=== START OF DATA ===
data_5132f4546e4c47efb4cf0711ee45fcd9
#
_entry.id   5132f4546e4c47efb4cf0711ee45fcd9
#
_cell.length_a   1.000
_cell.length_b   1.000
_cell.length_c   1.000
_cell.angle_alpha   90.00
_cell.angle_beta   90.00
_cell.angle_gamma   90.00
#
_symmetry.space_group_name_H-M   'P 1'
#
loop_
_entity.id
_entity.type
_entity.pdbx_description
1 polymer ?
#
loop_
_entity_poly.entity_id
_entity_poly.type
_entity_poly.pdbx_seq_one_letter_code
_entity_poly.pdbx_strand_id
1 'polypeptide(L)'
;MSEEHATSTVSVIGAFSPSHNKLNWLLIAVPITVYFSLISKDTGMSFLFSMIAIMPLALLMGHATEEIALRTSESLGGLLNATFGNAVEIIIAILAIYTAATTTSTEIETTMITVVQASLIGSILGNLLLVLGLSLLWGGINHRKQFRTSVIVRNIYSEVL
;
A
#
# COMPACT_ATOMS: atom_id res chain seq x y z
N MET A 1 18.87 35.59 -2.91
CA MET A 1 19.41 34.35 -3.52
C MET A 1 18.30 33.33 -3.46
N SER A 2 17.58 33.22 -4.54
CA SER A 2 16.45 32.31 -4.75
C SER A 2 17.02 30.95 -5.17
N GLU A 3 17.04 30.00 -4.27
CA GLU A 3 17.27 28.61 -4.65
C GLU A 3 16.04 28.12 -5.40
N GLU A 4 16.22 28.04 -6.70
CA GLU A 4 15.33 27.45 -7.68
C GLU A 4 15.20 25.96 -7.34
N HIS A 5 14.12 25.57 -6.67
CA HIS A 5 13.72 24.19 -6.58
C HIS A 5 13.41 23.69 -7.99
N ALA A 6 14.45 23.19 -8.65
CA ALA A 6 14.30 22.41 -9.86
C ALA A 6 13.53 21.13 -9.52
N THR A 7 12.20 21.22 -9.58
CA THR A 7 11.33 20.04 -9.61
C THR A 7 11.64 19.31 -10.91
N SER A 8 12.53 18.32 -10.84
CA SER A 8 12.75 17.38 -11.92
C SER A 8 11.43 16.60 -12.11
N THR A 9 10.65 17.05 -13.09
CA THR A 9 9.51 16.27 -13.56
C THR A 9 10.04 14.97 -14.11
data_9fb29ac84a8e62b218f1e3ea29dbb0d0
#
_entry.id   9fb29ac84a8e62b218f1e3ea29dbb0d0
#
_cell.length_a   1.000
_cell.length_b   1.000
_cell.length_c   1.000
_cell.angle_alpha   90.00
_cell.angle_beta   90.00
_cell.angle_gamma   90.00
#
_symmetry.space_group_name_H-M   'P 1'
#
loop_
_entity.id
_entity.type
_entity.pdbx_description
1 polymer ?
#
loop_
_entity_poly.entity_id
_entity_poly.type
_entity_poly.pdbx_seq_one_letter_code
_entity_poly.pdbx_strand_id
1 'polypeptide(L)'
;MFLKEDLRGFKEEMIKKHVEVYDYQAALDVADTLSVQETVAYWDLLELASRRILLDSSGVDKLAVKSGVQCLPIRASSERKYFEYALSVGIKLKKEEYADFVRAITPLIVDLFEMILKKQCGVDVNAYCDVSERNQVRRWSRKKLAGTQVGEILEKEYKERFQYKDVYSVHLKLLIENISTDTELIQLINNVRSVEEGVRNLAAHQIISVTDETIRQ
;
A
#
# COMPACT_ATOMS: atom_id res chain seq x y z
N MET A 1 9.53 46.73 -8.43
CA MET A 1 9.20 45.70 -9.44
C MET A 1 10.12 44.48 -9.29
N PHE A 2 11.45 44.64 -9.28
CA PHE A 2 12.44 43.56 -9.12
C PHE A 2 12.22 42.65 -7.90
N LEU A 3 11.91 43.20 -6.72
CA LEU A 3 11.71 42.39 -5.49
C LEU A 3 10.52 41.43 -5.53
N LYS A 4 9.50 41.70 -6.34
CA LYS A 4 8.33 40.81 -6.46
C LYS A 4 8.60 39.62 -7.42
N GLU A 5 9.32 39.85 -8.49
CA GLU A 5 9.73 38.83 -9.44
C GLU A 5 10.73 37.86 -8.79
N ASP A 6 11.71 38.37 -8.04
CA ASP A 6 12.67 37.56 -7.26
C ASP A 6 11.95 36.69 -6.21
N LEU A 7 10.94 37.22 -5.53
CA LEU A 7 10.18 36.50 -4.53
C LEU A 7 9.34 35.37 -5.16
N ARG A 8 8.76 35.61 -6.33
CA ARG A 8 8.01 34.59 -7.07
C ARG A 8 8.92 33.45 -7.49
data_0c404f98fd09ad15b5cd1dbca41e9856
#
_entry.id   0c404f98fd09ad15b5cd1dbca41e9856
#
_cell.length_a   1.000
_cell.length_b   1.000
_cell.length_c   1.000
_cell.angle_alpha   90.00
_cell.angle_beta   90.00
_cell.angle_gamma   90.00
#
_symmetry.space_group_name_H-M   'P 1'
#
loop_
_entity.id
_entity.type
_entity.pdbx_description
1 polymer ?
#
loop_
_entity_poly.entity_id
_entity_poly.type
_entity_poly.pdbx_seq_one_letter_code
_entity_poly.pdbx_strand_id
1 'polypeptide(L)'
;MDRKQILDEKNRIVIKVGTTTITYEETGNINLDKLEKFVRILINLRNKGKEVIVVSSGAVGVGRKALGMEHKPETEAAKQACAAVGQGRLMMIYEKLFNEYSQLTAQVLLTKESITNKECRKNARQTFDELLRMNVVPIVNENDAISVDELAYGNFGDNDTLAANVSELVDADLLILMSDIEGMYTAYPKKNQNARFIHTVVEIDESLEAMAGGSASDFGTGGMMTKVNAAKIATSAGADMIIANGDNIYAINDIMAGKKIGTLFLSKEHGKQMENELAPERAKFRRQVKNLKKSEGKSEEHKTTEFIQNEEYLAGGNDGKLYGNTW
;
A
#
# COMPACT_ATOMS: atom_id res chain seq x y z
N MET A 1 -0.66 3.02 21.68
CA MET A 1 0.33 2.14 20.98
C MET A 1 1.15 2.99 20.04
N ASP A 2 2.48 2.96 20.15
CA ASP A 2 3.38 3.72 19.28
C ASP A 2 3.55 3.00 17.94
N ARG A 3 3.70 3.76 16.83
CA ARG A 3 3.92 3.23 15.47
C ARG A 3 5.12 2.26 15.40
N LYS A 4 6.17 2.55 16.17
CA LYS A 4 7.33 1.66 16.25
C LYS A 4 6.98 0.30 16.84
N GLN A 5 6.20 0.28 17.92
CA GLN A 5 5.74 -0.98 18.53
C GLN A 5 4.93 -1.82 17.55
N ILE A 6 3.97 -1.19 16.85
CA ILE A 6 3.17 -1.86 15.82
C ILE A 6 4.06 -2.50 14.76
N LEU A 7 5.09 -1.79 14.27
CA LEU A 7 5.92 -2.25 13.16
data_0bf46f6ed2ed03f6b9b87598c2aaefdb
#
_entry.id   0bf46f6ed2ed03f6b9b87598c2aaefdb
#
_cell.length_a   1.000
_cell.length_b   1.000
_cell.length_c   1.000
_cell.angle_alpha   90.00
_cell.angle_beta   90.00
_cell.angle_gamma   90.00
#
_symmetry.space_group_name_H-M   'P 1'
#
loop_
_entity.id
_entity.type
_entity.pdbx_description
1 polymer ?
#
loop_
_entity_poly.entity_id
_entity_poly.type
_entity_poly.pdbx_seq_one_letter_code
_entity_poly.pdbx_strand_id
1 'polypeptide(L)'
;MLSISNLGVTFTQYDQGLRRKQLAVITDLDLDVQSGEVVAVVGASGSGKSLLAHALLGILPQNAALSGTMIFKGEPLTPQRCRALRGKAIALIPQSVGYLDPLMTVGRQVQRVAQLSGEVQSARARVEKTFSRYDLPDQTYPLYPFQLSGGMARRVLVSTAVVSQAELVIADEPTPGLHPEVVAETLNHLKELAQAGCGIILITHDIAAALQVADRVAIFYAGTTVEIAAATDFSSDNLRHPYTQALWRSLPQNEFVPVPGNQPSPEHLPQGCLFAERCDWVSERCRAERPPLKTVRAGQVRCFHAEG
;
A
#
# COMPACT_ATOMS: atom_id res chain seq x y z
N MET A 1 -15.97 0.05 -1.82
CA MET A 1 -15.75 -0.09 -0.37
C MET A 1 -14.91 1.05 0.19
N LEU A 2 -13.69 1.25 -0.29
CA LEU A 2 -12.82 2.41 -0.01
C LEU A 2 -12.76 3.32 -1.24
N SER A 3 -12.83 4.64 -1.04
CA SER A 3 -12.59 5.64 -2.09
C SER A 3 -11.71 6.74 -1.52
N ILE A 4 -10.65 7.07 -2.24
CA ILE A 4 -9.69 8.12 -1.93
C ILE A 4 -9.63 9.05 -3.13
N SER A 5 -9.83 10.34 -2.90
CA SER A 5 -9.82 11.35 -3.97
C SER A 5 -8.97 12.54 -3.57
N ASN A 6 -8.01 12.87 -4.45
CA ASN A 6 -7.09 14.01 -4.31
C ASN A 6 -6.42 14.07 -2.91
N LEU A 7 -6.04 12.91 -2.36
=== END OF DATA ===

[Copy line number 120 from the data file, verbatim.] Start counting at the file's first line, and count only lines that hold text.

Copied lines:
_cell.angle_beta   90.00